Lucy Vickery

Fan fare

In Competition No. 2912 you were invited to submit a tribute in verse to a once-popular foodstuff that has fallen out of favour.

Bill Greenwell’s entry (Spangles!) brought to mind childhood pleasures, as did Sid Field’s (Creamola) and Jayne Osborn’s (Angel Delight). But I still shudder at the memory of spam fritters, and Alan Millard’s attempt to make them sound appealing fell on stony ground:

More fit to nibble than to gnaw
But no less tasty, cooked or raw

Both Brian Allgar and Dorothy Pope mourned the passing of Fuller’s Walnut Cake, and Richard McCarthy submitted a rousing tribute to mutton in the style of Swinburne. All three deserve a commendation as do David Silverman, Philip Machin, Alanna Blake, Sylvia Fairley and Barbara Smoker.

The prize-winners, printed below, are rewarded with £30 apiece. This week’s bonus fiver belongs to Basil Ransome-Davies.

We shook our fists at Hitler when the Nazi bombers came
Like an airborne twentieth-century armada
To blast some of our cities to a hell of smoke and flame,
But we had a secret weapon in our larder.
It was a taste sensation. Churchill couldn’t get enough.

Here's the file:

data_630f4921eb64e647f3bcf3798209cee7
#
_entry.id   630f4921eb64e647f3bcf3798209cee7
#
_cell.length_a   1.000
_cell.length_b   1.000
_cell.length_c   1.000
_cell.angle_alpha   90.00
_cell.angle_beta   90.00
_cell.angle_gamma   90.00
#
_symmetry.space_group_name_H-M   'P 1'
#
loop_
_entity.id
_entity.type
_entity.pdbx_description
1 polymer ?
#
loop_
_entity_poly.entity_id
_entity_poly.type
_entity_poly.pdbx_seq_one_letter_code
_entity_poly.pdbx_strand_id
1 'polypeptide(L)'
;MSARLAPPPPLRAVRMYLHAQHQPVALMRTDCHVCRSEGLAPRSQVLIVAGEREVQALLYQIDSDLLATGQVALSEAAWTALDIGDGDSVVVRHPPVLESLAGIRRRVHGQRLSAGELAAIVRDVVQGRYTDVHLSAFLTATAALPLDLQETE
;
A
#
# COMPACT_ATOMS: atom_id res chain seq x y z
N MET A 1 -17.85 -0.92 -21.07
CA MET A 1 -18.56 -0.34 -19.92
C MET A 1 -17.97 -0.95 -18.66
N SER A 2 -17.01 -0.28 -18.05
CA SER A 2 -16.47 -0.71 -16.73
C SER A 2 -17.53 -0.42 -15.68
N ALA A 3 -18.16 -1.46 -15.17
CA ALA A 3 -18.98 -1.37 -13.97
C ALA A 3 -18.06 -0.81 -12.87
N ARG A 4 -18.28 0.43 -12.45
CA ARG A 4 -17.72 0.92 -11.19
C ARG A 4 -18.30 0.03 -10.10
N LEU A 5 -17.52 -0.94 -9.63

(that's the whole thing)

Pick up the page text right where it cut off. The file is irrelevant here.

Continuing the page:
He wolfed it down with gourmandising passion.
Their Majesties announced that, though
they both adored the stuff,
They properly observed their wartime ration.
You could slice it like salami; you could stuff it in a roll;
You could fry it as a batter-coated rissole;
You could fill a pie-crust with it; there was so much to extol
In a meatloaf that was free of bone and gristle.
Our thanks for it went to the Yanks — yes,
good old Uncle Sam
Supplied the food that lifted hearts in Blighty.
Let’s hear it for the breakfast/dinner/tea of champions — Spam,
So versatile, and pink as auntie’s nightie.
Basil Ransome-Davies
I sing the joys of bloater paste
On dripping rounds of buttered toast.
Let not a morsel go to waste
For you’re the spread I love the most.

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